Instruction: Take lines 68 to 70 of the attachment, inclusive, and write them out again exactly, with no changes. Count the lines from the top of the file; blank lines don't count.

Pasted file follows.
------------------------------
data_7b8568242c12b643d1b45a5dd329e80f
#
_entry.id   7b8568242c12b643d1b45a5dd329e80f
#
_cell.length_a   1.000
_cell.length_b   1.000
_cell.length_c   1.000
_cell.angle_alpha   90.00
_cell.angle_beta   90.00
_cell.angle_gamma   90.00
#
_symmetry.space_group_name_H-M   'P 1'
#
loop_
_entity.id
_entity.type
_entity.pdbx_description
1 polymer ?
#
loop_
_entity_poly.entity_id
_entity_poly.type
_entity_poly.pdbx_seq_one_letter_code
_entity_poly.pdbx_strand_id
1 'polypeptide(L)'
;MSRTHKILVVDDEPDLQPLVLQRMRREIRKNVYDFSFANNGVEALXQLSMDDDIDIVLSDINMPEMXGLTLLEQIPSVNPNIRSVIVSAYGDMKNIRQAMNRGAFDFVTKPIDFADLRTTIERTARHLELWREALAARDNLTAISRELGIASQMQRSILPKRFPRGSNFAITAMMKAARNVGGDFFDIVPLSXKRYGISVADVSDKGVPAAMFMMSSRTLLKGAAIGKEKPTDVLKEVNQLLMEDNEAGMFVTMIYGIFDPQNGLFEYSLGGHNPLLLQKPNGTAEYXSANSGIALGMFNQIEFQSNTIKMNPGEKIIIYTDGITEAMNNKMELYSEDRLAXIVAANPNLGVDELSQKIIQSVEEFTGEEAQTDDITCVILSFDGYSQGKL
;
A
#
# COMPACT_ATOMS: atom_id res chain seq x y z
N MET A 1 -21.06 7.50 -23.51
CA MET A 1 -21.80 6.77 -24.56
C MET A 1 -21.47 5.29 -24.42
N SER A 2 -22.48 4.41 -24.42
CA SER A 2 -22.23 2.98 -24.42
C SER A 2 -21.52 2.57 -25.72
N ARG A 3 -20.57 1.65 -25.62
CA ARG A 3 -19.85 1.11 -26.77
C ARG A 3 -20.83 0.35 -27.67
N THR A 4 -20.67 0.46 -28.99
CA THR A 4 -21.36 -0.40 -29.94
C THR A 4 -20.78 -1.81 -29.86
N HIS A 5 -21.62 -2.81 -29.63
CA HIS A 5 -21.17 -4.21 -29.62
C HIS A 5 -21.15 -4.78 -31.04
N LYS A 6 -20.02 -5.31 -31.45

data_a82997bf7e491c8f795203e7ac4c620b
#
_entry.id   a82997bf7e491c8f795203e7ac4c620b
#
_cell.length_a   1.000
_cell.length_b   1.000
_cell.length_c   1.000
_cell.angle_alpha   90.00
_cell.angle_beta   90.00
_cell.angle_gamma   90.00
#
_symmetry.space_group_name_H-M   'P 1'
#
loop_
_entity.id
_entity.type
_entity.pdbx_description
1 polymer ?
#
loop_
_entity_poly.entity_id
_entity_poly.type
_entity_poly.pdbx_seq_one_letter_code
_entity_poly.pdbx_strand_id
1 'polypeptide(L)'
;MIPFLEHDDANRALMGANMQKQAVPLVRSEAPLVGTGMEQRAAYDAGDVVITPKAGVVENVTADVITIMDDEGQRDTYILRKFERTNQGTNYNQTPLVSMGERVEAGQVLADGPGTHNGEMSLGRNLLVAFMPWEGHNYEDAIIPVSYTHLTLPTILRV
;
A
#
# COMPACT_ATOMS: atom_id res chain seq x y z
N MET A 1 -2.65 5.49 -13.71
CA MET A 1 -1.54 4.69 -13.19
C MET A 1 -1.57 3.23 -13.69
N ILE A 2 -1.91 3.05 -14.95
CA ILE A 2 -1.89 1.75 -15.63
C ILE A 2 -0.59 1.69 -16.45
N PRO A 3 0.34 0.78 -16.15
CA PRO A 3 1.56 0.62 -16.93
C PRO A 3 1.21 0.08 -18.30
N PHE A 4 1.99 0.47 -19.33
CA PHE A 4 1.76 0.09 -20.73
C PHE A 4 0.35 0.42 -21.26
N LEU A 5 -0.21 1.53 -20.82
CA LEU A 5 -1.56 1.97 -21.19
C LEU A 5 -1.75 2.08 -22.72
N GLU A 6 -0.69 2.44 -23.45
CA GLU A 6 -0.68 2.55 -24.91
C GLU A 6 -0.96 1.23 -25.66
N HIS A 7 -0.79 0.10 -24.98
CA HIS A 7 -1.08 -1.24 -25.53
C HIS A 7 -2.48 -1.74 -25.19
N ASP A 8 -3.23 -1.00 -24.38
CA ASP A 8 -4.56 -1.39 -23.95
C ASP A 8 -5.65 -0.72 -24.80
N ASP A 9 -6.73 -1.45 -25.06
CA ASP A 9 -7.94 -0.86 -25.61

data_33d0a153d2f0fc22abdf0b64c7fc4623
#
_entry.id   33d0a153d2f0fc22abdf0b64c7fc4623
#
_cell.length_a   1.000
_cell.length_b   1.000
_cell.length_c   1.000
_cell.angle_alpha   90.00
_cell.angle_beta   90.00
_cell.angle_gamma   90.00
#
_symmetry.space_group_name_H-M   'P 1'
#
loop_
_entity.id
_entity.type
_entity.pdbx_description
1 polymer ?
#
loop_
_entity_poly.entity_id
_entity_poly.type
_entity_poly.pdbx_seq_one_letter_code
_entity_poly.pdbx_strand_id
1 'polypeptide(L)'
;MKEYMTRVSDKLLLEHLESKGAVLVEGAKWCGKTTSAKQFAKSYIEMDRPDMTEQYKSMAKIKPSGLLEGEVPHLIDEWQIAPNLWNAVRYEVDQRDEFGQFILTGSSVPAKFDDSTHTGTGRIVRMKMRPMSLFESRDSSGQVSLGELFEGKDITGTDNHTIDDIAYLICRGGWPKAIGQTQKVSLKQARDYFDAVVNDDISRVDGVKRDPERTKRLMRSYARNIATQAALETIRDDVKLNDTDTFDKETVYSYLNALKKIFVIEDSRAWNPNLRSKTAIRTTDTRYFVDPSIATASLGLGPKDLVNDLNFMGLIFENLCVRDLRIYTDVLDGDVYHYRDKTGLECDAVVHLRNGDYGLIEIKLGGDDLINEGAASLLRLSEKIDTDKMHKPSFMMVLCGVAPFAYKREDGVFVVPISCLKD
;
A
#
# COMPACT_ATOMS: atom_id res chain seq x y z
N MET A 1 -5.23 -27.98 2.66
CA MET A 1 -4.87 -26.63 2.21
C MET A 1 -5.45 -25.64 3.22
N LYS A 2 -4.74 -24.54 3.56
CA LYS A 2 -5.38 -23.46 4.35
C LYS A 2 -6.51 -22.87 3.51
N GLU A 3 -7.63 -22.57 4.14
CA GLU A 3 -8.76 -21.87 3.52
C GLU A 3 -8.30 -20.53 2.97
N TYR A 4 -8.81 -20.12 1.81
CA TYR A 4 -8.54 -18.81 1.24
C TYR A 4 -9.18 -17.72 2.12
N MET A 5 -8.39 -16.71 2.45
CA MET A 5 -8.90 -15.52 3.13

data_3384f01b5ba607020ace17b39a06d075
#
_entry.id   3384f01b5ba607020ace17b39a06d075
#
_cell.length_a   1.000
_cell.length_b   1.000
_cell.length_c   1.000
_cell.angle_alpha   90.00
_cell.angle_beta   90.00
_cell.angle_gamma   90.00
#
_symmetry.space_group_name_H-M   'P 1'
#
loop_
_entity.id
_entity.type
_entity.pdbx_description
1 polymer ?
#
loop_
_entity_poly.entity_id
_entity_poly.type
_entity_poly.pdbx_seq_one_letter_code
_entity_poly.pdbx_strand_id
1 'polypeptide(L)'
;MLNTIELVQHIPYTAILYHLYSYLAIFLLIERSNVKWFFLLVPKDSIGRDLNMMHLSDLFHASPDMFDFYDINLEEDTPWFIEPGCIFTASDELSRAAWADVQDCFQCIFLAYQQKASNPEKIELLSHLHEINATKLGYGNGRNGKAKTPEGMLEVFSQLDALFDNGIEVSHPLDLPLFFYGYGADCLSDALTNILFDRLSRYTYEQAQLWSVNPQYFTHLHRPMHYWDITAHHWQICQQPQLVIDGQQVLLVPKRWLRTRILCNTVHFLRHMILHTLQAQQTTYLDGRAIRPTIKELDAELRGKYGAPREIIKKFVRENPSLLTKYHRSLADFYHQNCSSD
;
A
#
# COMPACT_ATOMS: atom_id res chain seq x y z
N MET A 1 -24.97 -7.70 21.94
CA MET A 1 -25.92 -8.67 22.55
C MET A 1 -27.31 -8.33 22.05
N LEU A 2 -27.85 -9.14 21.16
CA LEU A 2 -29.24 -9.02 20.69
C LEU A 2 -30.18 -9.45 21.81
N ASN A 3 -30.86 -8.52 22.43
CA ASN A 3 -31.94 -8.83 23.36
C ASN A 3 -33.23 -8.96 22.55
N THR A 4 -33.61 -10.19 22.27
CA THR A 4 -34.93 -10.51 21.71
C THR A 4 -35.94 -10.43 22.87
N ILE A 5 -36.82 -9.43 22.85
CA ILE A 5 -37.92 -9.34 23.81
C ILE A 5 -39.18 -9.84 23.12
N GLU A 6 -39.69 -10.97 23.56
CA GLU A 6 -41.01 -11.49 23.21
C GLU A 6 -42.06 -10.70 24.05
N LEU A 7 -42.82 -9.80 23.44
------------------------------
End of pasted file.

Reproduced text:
_entity_poly.type
_entity_poly.pdbx_seq_one_letter_code
_entity_poly.pdbx_strand_id